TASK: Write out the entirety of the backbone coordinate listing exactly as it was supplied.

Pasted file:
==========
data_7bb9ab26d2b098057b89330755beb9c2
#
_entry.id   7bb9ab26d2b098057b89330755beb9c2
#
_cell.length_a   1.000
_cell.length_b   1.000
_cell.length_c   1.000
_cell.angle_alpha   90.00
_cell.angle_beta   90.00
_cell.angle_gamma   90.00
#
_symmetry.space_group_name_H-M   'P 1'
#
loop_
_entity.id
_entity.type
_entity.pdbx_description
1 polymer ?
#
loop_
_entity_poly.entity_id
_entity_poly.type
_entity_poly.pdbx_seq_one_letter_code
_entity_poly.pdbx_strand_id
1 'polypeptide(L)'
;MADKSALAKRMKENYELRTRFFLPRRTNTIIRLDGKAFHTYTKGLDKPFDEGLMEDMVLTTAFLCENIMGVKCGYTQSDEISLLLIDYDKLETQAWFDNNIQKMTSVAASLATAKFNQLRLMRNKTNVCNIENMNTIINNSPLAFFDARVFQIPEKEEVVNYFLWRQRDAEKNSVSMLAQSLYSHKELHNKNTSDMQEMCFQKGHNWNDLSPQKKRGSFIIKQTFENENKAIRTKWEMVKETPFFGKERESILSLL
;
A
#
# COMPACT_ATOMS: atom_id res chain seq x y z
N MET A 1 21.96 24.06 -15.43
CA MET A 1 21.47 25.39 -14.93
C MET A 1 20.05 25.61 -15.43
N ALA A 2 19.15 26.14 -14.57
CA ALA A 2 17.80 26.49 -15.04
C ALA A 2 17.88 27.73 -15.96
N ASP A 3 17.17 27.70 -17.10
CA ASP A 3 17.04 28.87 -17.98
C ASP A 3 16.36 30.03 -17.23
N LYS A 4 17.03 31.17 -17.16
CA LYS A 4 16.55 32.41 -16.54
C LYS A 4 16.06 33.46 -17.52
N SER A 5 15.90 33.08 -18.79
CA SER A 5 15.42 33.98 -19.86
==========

data_7bb9ab26d2b098057b89330755beb9c2
#
_entry.id   7bb9ab26d2b098057b89330755beb9c2
#
_cell.length_a   1.000
_cell.length_b   1.000
_cell.length_c   1.000
_cell.angle_alpha   90.00
_cell.angle_beta   90.00
_cell.angle_gamma   90.00
#
_symmetry.space_group_name_H-M   'P 1'
#
loop_
_entity.id
_entity.type
_entity.pdbx_description
1 polymer ?
#
loop_
_entity_poly.entity_id
_entity_poly.type
_entity_poly.pdbx_seq_one_letter_code
_entity_poly.pdbx_strand_id
1 'polypeptide(L)'
;MADKSALAKRMKENYELRTRFFLPRRTNTIIRLDGKAFHTYTKGLDKPFDEGLMEDMVLTTAFLCENIMGVKCGYTQSDEISLLLIDYDKLETQAWFDNNIQKMTSVAASLATAKFNQLRLMRNKTNVCNIENMNTIINNSPLAFFDARVFQIPEKEEVVNYFLWRQRDAEKNSVSMLAQSLYSHKELHNKNTSDMQEMCFQKGHNWNDLSPQKKRGSFIIKQTFENENKAIRTKWEMVKETPFFGKERESILSLL
;
A
#
# COMPACT_ATOMS: atom_id res chain seq x y z
N MET A 1 21.96 24.06 -15.43
CA MET A 1 21.47 25.39 -14.93
C MET A 1 20.05 25.61 -15.43
N ALA A 2 19.15 26.14 -14.57
CA ALA A 2 17.80 26.49 -15.04
C ALA A 2 17.88 27.73 -15.96
N ASP A 3 17.17 27.70 -17.10
CA ASP A 3 17.04 28.87 -17.98
C ASP A 3 16.36 30.03 -17.23
N LYS A 4 17.03 31.17 -17.16
CA LYS A 4 16.55 32.41 -16.54
C LYS A 4 16.06 33.46 -17.52
N SER A 5 15.90 33.08 -18.79
CA SER A 5 15.42 33.98 -19.86